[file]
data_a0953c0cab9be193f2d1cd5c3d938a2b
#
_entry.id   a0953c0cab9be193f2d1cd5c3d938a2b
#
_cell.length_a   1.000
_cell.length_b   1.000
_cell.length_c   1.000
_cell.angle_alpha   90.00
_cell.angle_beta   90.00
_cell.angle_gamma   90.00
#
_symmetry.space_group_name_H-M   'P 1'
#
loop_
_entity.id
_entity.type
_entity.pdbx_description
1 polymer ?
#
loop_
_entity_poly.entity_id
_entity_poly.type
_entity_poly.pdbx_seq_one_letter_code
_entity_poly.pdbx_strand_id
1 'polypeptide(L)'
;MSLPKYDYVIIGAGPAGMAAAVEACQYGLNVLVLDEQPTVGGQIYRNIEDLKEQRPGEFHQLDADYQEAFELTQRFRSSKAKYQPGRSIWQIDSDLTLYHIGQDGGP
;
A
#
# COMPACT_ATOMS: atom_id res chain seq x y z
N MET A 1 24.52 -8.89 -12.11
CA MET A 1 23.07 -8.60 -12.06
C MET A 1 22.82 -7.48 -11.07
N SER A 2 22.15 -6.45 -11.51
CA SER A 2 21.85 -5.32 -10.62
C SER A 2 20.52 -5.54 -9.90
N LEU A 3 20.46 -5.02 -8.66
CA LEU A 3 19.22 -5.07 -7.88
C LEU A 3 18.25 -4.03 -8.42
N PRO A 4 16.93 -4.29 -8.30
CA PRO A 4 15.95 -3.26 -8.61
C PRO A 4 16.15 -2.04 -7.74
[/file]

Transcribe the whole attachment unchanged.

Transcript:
data_a0953c0cab9be193f2d1cd5c3d938a2b
#
_entry.id   a0953c0cab9be193f2d1cd5c3d938a2b
#
_cell.length_a   1.000
_cell.length_b   1.000
_cell.length_c   1.000
_cell.angle_alpha   90.00
_cell.angle_beta   90.00
_cell.angle_gamma   90.00
#
_symmetry.space_group_name_H-M   'P 1'
#
loop_
_entity.id
_entity.type
_entity.pdbx_description
1 polymer ?
#
loop_
_entity_poly.entity_id
_entity_poly.type
_entity_poly.pdbx_seq_one_letter_code
_entity_poly.pdbx_strand_id
1 'polypeptide(L)'
;MSLPKYDYVIIGAGPAGMAAAVEACQYGLNVLVLDEQPTVGGQIYRNIEDLKEQRPGEFHQLDADYQEAFELTQRFRSSKAKYQPGRSIWQIDSDLTLYHIGQDGGP
;
A
#
# COMPACT_ATOMS: atom_id res chain seq x y z
N MET A 1 24.52 -8.89 -12.11
CA MET A 1 23.07 -8.60 -12.06
C MET A 1 22.82 -7.48 -11.07
N SER A 2 22.15 -6.45 -11.51
CA SER A 2 21.85 -5.32 -10.62
C SER A 2 20.52 -5.54 -9.90
N LEU A 3 20.46 -5.02 -8.66
CA LEU A 3 19.22 -5.07 -7.88
C LEU A 3 18.25 -4.03 -8.42
N PRO A 4 16.93 -4.29 -8.30
CA PRO A 4 15.95 -3.26 -8.61
C PRO A 4 16.15 -2.04 -7.74